Howard Tech Council announced that Tactical Network Solutions won 2012 New/Emerging Company of the Year!
Terry Dunlap of Tactical Network Solutions will be giving two one hour talks in breakout sessions at the High School Cybersecurity Fair and Expo (CCDC) and the Johns Hopkins APL this Saturday. If you're interested in hearing about the latest vulnerability in WPS and how to exploit it successfully, please join us for this event! Details to follow.
Reaver: Wireless (In)Security Once Again
2012 High School Cybersecurity Fair and Expo
Saturday, March 17, 2012 10:00 AM-4:00 PM
John Hopkins Applied Physics Lab,
Kossiakoff Conference and Education Center
11100 Johns Hopkins Road
Laurel Maryland 20723
Terry Dunlap, Tactical Network Solutions
Just when you thought wireless networks were secure with WPA/WPA2 encryption, along comes WiFi Protected Setup (WPS) to make security even easier. Or does it? Due to a flaw in the WPS protocol, it is possible once again to access encrypted wireless networks with ease! Unfortunately, there is no simple fix to this rather large, world-wide security flaw. This talk will explain WPS, how it works, why it's broken, and demonstrate how easy it is to gain access using the free, open-source tool called Reaver.
We've just released a set of tools for analyzing bFLT (binary flat) files.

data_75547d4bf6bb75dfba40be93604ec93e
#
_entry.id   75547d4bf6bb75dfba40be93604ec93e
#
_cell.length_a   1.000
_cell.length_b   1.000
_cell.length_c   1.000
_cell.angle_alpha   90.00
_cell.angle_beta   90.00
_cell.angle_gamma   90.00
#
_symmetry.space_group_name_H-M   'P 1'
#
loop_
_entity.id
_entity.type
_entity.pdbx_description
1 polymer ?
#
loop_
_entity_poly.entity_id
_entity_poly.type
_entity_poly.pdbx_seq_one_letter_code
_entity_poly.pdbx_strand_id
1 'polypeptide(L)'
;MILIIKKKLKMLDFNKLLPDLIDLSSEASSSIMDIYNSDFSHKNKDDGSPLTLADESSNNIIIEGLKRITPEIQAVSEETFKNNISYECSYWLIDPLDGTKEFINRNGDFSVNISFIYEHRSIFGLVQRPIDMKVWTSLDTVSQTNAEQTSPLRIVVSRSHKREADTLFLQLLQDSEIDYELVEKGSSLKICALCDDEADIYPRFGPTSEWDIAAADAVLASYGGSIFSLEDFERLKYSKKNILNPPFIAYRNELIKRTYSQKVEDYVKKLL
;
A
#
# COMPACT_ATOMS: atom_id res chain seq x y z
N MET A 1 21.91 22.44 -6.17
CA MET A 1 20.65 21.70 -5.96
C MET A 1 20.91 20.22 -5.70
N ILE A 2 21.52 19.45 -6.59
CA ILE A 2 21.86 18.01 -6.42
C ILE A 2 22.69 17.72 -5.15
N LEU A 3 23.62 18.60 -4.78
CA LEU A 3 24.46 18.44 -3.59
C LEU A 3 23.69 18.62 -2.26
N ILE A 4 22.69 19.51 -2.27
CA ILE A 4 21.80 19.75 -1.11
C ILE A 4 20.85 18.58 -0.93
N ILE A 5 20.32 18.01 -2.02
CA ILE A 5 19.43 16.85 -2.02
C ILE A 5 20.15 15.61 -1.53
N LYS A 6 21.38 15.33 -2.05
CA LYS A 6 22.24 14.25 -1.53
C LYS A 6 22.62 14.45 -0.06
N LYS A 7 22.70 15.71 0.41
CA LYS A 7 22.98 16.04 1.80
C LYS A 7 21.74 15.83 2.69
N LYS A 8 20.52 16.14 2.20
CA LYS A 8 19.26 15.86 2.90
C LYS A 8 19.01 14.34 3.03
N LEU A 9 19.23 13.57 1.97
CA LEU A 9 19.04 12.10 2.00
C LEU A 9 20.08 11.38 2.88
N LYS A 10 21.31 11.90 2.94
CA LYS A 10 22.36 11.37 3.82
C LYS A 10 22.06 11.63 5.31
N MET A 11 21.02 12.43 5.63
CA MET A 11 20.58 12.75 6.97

bFLT is a lightweight alternative to ELF which is primarily used in embedded systems running uClinux. Bflt-utils includes:
- Bfltldr - A bFLT loader for IDA Pro
- Readbflt - Like readelf, but for bFLT files
- Flthdr - A tool for manipulating bFLT files (from the elf2flt project)
The bFLT IDA loader is arguably the most useful of the three. IDA unfortunately does not have a built-in bFLTloader, and although some simple bFLT loaders can be found floating around the Web, they neglect to patch the bFLT relocation and global offset tables. This means that precious string and data references aren't resolved properly in the resulting disassembly:
Bfltldr does process the relocation and global offset tables, resulting in a much easier to read disassembly:
The readbflt tool is also quite useful, as it not only lists all of the entries in the relocation and global offset tables, but also what data those entries point to:
Finally, flthdr is useful for manipulating bFLT binaries. Most notably, it allows you to extract compressed bFLT files:
Bflt-utils can be downloaded from its Google Code project page.